"No man should travel until he has learned the language of the country he visits. Otherwise he voluntarily makes himself a great baby-so helpless and so ridiculous." —Ralph Waldo Emerson
The day has come for me to begin. I am a great baby and so ridiculous, but I would rather lean on the words of Christ than the less-celebrated, just-as-cranky Transcendentalist of Concord, MA, the late Ralph Waldo Emerson. It is said that children learn languages better and faster, but the verdict is out on this. I have spent hours with my nose in Rod Ellis' compendium, The Study of Second Language Acquisition, and only know that I can tarry no longer. Today, on my official day off, I am setting out into the fetid, icy streets; climbing the stairs above McDonalds on Tongzhi Jie; and enrolling in classes with Aliens. Aliens? Yes. That is the name of the school and you can learn more about it here:
"He called a little child and had him stand among them. And he said: "I tell you the truth, unless you change and become like little children, you will never enter the kingdom of heaven."Ralph Waldo Emerson in Self-Reliance:
It is for want of self-culture that the superstition of Travelling, whose idols are Italy, England, Egypt, retains its fascination for all educated Americans. They who made England, Italy, or Greece venerable in the imagination did so by sticking fast where they were, like an axis of the earth. In manly hours, we feel that duty is our place. The soul is no traveller; the wise man stays at home, and when his necessities, his duties, on any occasion call him from his house, or into foreign lands, he is at home still, and shall make men sensible by the expression of his countenance, that he goes the missionary of wisdom and virtue, and visits cities and men like a sovereign, and not like an interloper or a valet.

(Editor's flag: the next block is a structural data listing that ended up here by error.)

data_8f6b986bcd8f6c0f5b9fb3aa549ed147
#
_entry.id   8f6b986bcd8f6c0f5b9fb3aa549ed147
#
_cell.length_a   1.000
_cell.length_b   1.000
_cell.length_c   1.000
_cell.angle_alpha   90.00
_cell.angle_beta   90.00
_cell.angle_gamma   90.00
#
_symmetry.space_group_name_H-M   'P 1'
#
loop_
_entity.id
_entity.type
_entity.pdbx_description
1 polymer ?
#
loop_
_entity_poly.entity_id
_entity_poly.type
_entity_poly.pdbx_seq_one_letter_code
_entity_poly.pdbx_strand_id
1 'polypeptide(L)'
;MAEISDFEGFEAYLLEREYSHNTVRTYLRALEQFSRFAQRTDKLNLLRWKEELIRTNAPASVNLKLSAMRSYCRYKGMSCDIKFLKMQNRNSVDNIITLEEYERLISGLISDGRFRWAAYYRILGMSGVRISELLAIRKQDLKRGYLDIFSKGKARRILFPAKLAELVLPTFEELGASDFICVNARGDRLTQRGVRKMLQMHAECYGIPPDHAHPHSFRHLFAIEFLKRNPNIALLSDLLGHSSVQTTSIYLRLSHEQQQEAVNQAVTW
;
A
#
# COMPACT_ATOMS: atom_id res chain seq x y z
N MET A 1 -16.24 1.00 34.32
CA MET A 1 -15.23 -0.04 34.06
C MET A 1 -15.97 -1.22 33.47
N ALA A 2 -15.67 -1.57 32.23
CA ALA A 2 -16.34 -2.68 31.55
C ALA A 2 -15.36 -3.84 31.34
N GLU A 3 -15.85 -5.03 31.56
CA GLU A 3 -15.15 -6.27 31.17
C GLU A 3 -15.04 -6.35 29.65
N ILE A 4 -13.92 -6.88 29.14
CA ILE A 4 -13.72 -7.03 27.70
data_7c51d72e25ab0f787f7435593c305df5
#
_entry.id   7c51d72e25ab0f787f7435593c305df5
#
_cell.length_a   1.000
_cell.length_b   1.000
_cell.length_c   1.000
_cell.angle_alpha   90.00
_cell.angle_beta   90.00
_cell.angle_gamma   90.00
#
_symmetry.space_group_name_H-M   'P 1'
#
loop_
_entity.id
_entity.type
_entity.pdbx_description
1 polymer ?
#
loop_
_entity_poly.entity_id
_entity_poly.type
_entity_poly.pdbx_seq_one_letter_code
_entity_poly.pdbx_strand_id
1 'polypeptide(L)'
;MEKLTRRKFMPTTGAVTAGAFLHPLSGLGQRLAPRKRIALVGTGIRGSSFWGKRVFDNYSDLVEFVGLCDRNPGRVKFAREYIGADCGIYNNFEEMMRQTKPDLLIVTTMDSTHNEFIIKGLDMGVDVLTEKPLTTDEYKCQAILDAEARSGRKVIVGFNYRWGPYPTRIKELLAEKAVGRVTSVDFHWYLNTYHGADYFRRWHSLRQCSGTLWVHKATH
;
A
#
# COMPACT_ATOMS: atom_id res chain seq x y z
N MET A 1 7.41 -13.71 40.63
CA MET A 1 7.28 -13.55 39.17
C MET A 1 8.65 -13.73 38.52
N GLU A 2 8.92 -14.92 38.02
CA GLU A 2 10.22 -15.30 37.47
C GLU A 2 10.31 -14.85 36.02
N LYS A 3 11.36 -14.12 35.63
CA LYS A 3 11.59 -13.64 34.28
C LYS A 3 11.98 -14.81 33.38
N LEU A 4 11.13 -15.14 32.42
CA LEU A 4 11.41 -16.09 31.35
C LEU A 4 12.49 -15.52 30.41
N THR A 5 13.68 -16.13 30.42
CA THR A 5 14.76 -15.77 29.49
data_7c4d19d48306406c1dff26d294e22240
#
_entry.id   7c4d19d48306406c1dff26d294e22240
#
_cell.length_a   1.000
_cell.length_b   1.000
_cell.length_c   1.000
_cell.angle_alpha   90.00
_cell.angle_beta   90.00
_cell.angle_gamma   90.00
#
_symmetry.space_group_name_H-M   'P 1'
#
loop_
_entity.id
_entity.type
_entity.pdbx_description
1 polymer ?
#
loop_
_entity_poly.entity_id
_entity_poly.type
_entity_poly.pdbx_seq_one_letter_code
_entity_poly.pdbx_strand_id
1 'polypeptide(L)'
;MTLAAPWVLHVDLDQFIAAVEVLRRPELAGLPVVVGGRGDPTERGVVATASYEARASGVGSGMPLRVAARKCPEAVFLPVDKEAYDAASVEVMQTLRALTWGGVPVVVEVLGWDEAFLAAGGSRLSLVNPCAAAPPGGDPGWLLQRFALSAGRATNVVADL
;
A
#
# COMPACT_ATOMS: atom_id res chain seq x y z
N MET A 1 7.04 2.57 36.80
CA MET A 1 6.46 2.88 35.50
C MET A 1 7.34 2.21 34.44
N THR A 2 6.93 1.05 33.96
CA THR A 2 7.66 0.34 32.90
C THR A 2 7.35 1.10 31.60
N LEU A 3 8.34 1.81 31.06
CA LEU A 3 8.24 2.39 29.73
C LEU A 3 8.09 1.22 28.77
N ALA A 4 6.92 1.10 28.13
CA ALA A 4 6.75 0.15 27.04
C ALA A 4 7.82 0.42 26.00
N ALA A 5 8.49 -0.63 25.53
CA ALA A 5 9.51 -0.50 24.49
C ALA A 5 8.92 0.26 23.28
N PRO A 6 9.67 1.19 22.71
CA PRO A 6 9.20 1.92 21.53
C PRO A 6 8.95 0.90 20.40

I have no churlish objection to the circumnavigation of the globe, for the purposes of art, of study, and benevolence, so that the man is first domesticated, or does not go abroad with the hope of finding somewhat greater than he knows. He who travels to be amused, or to get somewhat which he does not carry, travels away from himself, and grows old even in youth among old things. In Thebes, in Palmyra, his will and mind have become old and dilapidated as they. He carries ruins to ruins.
Travelling is a fool's paradise. Our first journeys discover to us the indifference of places. At home I dream that at Naples, at Rome, I can be intoxicated with beauty, and lose my sadness. I pack my trunk, embrace my friends, embark on the sea, and at last wake up in Naples, and there beside me is the stern fact, the sad self, unrelenting, identical, that I fled from. I seek the Vatican, and the palaces. I affect to be intoxicated with sights and suggestions, but I am not intoxicated. My giant goes with me wherever I go.
3. But the rage of travelling is a symptom of a deeper unsoundness affecting the whole intellectual action. The intellect is vagabond, and our system of education fosters restlessness. Our minds travel when our bodies are forced to stay at home. We imitate; and what is imitation but the travelling of the mind?